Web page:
Pretend Play

Children with autism often have difficulty pretending. They don't always use toys the way typical children do - give them a tea set and they may bang the cup on the table, spin the plate, etc. rather than pretend to pour or drink tea. They don't intuitively associate the toy pieces with real-life situations or they don't know what to do with the toys. One thing that we work on in my classroom is learning *how* to play appropriately. Here is one way I address that - by providing visual prompts of what to do with the toys!


Initially a paraprofessional, peer buddy, or myself will work with the student - pointing out different things that the child can do with the toy as well as modeling, prompting and reinforcing appropriate play. In addition to practicing "pretending", there are tons of opportunities for working on communication - expressive and receptive - while playing. We work on identifying items or following directions that involve discrimination using these toys and visuals (tell the student to "brush the dog" - they have to locate the brush, locate the dog, and perform the action). We point to a picture and ask "What can you do?" and they have to describe the picture (i.e. wash dishes). We use the knife to pretend to cut food and ask "What am I doing?" and the student tells us "cutting". Or we put the hat on the baby and ask the student to "show me what I'm doing" and they point to the correct picture on the visual. When the student becomes more proficient at playing, they play independently or with other students and the visuals serve as reminders for them.

IMG_2956 IMG_2953 IMG_2958

How do I determine what to include on the visual prompt? The best way I've found is to watch typical kids playing with a similar toy and note what kinds of things they do!

IMG_2960 IMG_2962

Some of these particular visuals were made with photos found on the internet, others use boardmaker symbols - you could take photos of yourself or someone else playing with the actual toy pieces you have, use drawings, or whatever works for your students!

I store the visual in the tub with the toys so that it's always available at playtime!


Camp Mays

I know that times are tough for everyone right now financially but if you have a few dollars to spare, Camp Mays could use the help!!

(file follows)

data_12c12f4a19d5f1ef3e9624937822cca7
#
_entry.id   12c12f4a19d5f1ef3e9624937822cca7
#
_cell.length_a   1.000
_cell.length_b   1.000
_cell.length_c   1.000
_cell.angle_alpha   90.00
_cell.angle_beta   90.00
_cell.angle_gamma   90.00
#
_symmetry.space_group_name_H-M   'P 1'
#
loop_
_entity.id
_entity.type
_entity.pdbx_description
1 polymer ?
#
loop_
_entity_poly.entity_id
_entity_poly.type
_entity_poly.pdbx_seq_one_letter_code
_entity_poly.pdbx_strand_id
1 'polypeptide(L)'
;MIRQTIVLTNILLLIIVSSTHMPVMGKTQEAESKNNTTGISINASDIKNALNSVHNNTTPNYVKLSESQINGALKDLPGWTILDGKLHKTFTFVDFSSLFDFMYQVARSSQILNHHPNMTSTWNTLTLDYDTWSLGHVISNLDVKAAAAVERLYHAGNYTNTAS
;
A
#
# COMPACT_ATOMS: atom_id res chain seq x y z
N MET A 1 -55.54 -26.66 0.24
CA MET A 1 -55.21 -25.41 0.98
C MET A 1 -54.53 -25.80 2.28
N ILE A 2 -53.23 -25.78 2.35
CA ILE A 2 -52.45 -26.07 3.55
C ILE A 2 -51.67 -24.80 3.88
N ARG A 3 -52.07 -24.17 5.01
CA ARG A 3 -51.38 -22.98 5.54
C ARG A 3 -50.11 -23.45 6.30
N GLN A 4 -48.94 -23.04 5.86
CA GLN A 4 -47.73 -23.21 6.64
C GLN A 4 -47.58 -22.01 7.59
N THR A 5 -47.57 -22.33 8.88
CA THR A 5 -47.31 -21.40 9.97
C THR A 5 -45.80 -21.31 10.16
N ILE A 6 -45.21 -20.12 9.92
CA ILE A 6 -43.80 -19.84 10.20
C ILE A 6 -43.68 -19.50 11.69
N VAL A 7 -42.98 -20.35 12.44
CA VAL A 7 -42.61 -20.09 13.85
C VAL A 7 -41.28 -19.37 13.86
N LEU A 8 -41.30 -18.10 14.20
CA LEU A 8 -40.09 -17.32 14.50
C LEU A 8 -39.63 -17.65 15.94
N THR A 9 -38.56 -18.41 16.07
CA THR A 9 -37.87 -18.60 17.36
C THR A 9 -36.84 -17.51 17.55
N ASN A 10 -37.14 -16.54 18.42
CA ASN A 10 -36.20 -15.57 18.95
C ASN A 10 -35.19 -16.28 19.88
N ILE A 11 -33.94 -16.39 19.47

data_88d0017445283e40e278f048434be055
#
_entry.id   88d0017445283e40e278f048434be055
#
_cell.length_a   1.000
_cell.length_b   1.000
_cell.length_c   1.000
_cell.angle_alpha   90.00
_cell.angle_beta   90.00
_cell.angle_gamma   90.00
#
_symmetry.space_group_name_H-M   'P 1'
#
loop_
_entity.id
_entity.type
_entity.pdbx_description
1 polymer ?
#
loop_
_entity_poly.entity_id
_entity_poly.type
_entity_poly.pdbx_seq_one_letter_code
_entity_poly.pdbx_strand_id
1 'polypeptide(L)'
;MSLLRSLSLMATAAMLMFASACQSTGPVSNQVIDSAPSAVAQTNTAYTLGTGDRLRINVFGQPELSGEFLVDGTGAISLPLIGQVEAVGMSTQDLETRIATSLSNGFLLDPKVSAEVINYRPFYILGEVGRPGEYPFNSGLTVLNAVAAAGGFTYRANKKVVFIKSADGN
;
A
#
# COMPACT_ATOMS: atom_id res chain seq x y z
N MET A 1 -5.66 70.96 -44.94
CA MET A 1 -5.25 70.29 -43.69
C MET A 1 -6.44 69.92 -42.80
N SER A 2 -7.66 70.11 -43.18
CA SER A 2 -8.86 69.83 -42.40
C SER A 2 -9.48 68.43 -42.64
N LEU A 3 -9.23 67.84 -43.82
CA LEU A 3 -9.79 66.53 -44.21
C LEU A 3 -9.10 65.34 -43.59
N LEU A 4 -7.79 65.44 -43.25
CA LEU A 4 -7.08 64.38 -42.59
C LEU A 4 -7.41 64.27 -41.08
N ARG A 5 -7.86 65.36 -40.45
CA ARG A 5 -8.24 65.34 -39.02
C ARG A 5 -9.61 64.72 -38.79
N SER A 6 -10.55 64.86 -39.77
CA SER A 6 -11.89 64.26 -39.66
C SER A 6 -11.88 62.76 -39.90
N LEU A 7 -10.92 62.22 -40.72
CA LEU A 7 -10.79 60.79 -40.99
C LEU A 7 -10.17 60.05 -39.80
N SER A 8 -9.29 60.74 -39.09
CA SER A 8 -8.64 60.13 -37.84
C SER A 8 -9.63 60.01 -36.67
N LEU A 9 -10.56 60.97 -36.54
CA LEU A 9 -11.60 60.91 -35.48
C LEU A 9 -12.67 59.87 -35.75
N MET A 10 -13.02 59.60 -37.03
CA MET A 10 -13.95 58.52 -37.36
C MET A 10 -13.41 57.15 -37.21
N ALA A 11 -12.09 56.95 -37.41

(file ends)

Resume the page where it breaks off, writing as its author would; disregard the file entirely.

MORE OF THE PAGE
I would love it if readers could share this on their own blogs, facebook, twitter, etc.

As most of my readers realize, parents of students with severe autism face several challenges once school is out for the summer. Our county's extended school year only lasts three weeks which leaves almost two months where my students are at home. While summer break is, for most kids and families, full of opportunities and fun, that's not the case a lot of the time with my students. It is often difficult if not impossible for parents to find a babysitter or child care provider who is qualified and willing to care for some of my students so they have almost two months with no break at all from caring for their child - a child who requires constant active supervision. Additionally, my students' parents spend so much time, money and energy just providing everyday care for their kids that they often have little time, money or energy left over to do "fun" things.
In an effort to provide some respite for my students’ parents and provide some opportunities for "typical" summer fun experiences for my students over the summer months, a few years ago I began taking my students on day trips to places like White Water, Children's Museums, parks, etc. What has evolved has been dubbed “Camp Mays”. Last summer, I rented a van each week and took my students (along with several of my friends, family and coworkers who volunteered to help) to a movie, Jungle Jumpers, Stone Mountain, the Georgia Aquarium, and swimming. Some of my students' families may not have otherwise been able to provide these opportunities for their child. In the past I have funded “Camp Mays” almost solely from my own pocket – purchasing the admission tickets, renting the van, buying the gas, and buying lunch for each child and volunteer. Families do not have to pay anything at all for their child to be able to participate in Camp Mays. In each of the past two years I have spent over $3000 of my own money on Camp Mays. This year my husband is out of work so I am scaling down the activities and doing more free things (like swimming at a friend’s pool, going to the playground and park). I feel that these opportunities provide such a great service to my students and their families – mainly giving the parents a small break from the extreme demands that a child with severe autism present almost constantly and providing opportunities for my students to participate in fun activities just like other children. So even though I really can't afford it, I still want to go forward with Camp Mays this summer and am trying to find ways to do so.